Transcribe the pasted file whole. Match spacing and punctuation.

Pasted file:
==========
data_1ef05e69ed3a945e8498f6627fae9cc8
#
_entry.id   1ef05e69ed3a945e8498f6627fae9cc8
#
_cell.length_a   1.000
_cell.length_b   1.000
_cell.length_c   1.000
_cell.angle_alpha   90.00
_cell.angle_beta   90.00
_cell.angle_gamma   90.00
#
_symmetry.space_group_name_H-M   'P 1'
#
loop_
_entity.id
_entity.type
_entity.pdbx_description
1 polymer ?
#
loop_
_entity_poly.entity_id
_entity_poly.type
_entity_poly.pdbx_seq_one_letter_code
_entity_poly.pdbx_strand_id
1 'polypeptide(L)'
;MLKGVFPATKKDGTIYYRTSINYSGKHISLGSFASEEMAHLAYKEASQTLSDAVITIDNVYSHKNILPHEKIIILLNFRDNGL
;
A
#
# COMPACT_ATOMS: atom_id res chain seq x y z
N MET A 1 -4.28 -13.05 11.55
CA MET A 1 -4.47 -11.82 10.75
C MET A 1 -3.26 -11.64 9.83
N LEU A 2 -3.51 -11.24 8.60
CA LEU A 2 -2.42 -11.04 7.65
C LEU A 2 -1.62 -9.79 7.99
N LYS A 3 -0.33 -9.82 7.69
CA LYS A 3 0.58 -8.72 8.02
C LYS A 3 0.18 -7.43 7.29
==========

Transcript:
data_1ef05e69ed3a945e8498f6627fae9cc8
#
_entry.id   1ef05e69ed3a945e8498f6627fae9cc8
#
_cell.length_a   1.000
_cell.length_b   1.000
_cell.length_c   1.000
_cell.angle_alpha   90.00
_cell.angle_beta   90.00
_cell.angle_gamma   90.00
#
_symmetry.space_group_name_H-M   'P 1'
#
loop_
_entity.id
_entity.type
_entity.pdbx_description
1 polymer ?
#
loop_
_entity_poly.entity_id
_entity_poly.type
_entity_poly.pdbx_seq_one_letter_code
_entity_poly.pdbx_strand_id
1 'polypeptide(L)'
;MLKGVFPATKKDGTIYYRTSINYSGKHISLGSFASEEMAHLAYKEASQTLSDAVITIDNVYSHKNILPHEKIIILLNFRDNGL
;
A
#
# COMPACT_ATOMS: atom_id res chain seq x y z
N MET A 1 -4.28 -13.05 11.55
CA MET A 1 -4.47 -11.82 10.75
C MET A 1 -3.26 -11.64 9.83
N LEU A 2 -3.51 -11.24 8.60
CA LEU A 2 -2.42 -11.04 7.65
C LEU A 2 -1.62 -9.79 7.99
N LYS A 3 -0.33 -9.82 7.69
CA LYS A 3 0.58 -8.72 8.02
C LYS A 3 0.18 -7.43 7.29